The Boston Globe today has a fairly in-depth article on law firms. Sacha Pfeiffer reports that firms are beginning to gather information on other firms and their clients, in order to compete for business:
For lawyers, that analysis might mean understanding how an upcoming merger of law firms could change the competitive landscape, how an anticipated regulatory change could affect business, when a practice area is ripe for expansion, or whether the arrival of a national law firm poses a threat. Without that knowledge, a law firm could overlook a promising opportunity to merge or lose a lucrative client to a rival firm.
These are tactical considerations that sound basic to many business people and perhaps even obvious. But some law firms have been known to make strategic decisions based on little more than intuition, gut instinct, or such ill-considered factors as opening a new office based on the desire of a single client, expanding overseas because a rival has done so, or allowing a bigger-is-better mentality to drive a decision to merge.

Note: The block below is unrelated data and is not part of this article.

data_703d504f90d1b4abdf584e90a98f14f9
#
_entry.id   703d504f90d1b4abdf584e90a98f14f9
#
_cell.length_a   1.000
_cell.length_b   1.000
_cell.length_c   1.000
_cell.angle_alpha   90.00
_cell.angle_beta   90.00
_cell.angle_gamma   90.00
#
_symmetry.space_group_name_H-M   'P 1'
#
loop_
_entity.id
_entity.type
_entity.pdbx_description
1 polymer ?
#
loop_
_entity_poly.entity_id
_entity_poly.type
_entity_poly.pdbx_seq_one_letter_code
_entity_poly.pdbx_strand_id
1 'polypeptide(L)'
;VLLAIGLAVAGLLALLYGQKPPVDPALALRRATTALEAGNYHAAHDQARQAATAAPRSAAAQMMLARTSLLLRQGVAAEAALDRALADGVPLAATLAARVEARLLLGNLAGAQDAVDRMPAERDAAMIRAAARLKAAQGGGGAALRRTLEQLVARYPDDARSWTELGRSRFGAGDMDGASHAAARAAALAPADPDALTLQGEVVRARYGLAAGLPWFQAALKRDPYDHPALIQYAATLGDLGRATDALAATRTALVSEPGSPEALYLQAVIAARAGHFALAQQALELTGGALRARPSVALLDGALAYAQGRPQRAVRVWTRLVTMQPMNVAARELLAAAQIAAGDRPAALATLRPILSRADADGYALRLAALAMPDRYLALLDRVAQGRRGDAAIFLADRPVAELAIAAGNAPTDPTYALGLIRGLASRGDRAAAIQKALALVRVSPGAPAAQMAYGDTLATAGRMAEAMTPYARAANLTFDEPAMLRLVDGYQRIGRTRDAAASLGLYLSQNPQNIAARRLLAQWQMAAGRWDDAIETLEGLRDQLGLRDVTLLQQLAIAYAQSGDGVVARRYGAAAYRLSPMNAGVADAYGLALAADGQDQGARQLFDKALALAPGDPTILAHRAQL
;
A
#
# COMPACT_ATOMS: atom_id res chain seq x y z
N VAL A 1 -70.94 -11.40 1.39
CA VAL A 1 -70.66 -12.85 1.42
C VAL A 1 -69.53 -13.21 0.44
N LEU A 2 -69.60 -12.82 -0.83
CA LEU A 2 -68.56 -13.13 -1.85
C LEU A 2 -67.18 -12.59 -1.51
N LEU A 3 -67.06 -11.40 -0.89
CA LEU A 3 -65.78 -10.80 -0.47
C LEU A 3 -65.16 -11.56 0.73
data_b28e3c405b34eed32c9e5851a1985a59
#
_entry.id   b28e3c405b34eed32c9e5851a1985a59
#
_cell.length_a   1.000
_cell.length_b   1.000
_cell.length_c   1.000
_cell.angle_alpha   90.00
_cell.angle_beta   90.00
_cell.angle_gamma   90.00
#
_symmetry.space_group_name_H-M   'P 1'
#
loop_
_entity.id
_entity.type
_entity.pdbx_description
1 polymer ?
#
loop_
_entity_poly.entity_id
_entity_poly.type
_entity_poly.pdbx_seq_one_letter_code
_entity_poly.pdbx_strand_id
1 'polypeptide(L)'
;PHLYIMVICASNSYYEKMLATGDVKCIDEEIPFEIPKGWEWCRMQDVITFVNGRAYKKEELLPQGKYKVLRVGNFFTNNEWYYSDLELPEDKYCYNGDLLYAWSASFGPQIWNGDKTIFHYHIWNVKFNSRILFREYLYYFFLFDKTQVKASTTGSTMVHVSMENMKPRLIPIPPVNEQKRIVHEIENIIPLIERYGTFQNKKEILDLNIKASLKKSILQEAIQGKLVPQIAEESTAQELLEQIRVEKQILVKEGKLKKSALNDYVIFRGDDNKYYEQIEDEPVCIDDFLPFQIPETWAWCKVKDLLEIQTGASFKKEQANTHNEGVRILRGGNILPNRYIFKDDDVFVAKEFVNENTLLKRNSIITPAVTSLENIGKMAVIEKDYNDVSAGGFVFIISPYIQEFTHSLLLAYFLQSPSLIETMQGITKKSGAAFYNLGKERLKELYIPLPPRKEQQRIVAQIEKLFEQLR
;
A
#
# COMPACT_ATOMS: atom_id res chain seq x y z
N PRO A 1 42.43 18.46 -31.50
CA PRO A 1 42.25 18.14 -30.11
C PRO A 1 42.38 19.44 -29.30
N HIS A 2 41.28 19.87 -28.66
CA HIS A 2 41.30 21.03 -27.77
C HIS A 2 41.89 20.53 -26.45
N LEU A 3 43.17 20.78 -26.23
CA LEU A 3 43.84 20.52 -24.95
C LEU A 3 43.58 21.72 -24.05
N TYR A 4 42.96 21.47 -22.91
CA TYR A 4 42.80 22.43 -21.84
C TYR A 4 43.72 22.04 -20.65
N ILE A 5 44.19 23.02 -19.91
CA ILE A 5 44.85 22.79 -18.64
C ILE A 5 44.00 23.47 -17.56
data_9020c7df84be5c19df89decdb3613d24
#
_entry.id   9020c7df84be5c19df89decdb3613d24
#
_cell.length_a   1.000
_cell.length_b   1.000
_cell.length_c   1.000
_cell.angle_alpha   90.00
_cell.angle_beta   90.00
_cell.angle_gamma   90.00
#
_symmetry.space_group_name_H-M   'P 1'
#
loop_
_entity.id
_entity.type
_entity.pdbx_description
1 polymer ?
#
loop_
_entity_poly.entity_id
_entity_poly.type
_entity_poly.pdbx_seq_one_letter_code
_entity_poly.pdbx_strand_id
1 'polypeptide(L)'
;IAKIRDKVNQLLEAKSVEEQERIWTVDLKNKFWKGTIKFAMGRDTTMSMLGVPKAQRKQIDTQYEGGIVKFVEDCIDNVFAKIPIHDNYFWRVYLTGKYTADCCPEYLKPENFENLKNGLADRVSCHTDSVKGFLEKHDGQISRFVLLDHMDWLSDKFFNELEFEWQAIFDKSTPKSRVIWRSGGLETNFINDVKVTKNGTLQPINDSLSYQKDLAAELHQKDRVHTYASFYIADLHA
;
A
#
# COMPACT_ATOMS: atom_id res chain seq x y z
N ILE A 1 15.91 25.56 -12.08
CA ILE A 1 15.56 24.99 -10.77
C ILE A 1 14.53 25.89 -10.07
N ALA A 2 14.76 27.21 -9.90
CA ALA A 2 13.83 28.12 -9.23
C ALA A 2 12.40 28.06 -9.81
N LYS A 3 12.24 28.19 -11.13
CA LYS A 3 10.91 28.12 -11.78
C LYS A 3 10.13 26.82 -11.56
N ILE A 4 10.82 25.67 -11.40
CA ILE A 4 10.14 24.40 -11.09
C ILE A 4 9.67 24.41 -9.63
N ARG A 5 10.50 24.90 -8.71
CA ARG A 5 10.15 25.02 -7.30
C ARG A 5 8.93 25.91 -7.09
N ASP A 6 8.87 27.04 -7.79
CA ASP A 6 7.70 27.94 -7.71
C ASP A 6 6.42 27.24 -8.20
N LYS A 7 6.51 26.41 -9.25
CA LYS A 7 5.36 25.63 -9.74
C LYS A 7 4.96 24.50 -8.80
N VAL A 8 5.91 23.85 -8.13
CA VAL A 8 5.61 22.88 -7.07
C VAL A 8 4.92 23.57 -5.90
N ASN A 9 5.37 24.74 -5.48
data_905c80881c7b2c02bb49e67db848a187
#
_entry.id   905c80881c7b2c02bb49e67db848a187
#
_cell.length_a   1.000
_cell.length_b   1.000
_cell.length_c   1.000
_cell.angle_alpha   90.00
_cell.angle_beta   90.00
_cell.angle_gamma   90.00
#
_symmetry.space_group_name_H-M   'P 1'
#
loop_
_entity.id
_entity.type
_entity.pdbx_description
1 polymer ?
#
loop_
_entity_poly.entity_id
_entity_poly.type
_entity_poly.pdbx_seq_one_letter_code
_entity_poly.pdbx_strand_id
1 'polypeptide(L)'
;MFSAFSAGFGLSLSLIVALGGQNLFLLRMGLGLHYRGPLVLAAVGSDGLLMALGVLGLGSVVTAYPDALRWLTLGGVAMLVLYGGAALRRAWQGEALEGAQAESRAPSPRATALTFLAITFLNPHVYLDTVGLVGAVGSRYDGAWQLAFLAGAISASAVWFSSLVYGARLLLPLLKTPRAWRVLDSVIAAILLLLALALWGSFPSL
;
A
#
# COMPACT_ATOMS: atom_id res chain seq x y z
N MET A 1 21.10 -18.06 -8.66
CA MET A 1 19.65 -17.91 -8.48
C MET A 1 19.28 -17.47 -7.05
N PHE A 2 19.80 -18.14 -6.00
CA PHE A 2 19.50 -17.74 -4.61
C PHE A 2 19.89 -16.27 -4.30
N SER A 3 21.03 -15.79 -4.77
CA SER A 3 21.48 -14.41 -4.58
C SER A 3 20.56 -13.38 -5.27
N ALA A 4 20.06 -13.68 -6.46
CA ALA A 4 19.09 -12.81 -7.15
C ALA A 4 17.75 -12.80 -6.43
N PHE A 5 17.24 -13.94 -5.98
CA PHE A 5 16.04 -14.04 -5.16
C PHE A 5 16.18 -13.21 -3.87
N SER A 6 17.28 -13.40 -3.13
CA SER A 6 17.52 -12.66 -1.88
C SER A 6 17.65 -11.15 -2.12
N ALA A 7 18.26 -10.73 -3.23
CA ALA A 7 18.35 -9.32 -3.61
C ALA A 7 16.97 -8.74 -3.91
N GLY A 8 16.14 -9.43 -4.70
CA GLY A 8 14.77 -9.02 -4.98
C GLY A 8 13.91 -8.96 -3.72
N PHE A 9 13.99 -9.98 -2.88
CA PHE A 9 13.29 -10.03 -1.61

I have linked the Globe article in the title above. Evidently Fuld & Co., of Cambridge, MA, are offering seminars to local firms about how to compete in a more corporate manner. I'm confused, though; isn't this just an application of what firm librarians have been offering for a decade or so, under the name "Knowledge Management?" KM has been a buzzword in libraries for quite a while, so I am not clear on what Fuld & Co. offer to the firms beyond a new name...
I would love to hear comments from lawyers or firm librarians on this topic. Has your firm investigated this new "Competitive Intelligence?" Is it new and different from the KM librarians have been offering for years? How?